The highly-anticipated follow-up to the outgoing FK8 Civic Type R is days away from being revealed
A new image has been released revealing the very shadow-covered front end of the new Type R – dubbed the FL8 by reports, which will be based upon the 11th-generation Civic platform.
But a grainy screenshot of what appears to be the production version of the FL5 Type R has also been posted online about a week out from the car’s official reveal on July 21.
The outgoing FK8 Civic Type R was revered as possibly the best example yet of the long-running front-wheel drive superhatch and was the only undefeated vehicle in the history of Australia’s Motor magazine which regrettably closed shop this month.
Honda is celebrating 50 years of its Civic small car this week – and part of the half-century celebration will be the reveal of the FL8 Type R.
Honda has sold 27 million Civics since 1972 in over 170 countries. The Type R brand will celebrate its 30 year anniversary in November 2022.
We already know about the new Civic Type R’s successes at the Nurburgring, setting a one second quicker time than the outgoing FK8 Civic Type R.
We have also seen that the new Civic Type R is unlikely to be anywhere near as outrageous in its styling as the FK8 model, and could take a much more subdued and subtle look for 2023.
Chasing Cars originally estimated that the new Type R would have very similar outputs to the FK8 model that was well respected by both the general public and the Australian motoring press – but Honda says the FL8 will be the most powerful version yet.
That means outputs will grow from the existing car’s 228kW of power and 400Nm of torque – potentially toward 240kW/450Nm.
This will be achieved by various hardware and software changes to the 2.0-litre turbocharged unit, likely including a revised engine tune, exhaust routing and intake system – in combination with upping boost pressures for the turbo-four.
The new Civic Type R will continue to do battle with other halo-hatches in the market, from the value-focussed Hyundai i30 N (from $44,500 before on-road costs) to the all-wheel drive Volkswagen Golf R ($65,990) and even the Mercedes-AMG A45 S superhatch ($99,985).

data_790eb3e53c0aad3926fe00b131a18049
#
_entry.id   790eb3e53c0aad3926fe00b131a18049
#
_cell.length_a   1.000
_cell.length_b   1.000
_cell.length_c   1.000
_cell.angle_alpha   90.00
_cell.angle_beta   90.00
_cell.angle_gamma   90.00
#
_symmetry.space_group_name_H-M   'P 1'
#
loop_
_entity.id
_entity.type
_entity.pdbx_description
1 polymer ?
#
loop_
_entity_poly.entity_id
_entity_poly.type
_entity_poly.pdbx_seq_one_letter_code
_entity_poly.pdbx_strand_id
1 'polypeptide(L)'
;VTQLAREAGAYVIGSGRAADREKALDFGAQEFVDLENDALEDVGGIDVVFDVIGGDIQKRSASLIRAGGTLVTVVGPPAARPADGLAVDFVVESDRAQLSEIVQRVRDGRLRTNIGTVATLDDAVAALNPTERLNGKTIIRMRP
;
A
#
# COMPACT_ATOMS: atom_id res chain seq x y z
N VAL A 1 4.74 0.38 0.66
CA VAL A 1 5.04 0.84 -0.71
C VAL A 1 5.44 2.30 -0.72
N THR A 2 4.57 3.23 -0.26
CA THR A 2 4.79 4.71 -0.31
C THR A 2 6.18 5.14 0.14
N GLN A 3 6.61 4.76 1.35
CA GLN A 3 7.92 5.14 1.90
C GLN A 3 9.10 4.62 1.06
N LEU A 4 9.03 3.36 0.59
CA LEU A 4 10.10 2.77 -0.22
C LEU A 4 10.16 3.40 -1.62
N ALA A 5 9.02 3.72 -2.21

Cost-wise, the outgoing FK8 Type R was most recently priced at $54,990 in Australia, after a steady series of price increases from the car’s introductory tag of $50,990
Visually, the Type R’s camouflaged press pictures show the car sporting different sized exhaust outlets, which could mean more sound, however it is more likely to help reduce back-pressure losses and aid performance instead.
When Chasing Cars editor and founder Tom Baker drove the FK8 Civic Type R four years ago at the hot hatchback’s launch, he lauded the feisty hot hatch for its “superb front end grip, punchy turbo four-pot and surprisingly livable ride”, but said it needed more aural character and that it wasn’t as quick as the Ford Focus RS, one of the Civic Type R’s biggest competitors at the time.
Tom said that the Civic Type R’s limits were “just enormous” and “will exceed the abilities of most drivers”. Tom expressed that the car would make for a great long-term learning experience “as you learn how far you can push it”.
But our Ed was far from alone with these thoughts, with Australian motoring journalist Scott Newman from Motor writing at the time that “(The Type R) is one of the most impressive, rewarding performance front-drivers we’ve driven and a car that’s going to prove a stern test for the current hot hatch hierarchy”.
The FK8 Type R won Motor’s performance car of the year award in 2018 and surprised a lot of people, with the Motor team remarking that “it’s a surprise packet. An engineering achievement and the performance Honda of the decade”.
In terms of aerodynamics, the somewhat controversial rear wing will be staying, however the rest of the Civic’s looks could be toned down when compared to the boy-racer styled FK8 Type R.
Suspension improvements are likely to be subtle considering the last version’s successes, but it will be interesting to see how Honda tweaks the hot hatch to be an even sharper driving tool.
Interestingly, the high-performance Honda Civic Type R has been built in the Honda Swindon plant since 2001, when the production of the Type R moved there from Japan. Every Type R since 2001 has been built at the Swindon plant, including the most recent FK8 Type R.
However, the new Type R will not be built at the Swindon plant, which shut down permanently on 30 July, 2021, so it begs the question: where will the new Civic Type R be manufactured?
The 11th-generation Civic platform is built in lots of places, despite many people believing that most, if not all, of Honda’s products are built solely in their homeland of Japan. The Honda Civic is also built in the United States, Canada, China, Pakistan and Malaysia.
So where will the Type R performance variant be built? The warm-hatch Honda Civic Si has been built in North America since 1986, and the newest version is built in Ontario, Canada, so it makes us think that Canada could be the new home of the Honda Civic Type R, if not built in Japan.
All prices listed are driveaway.
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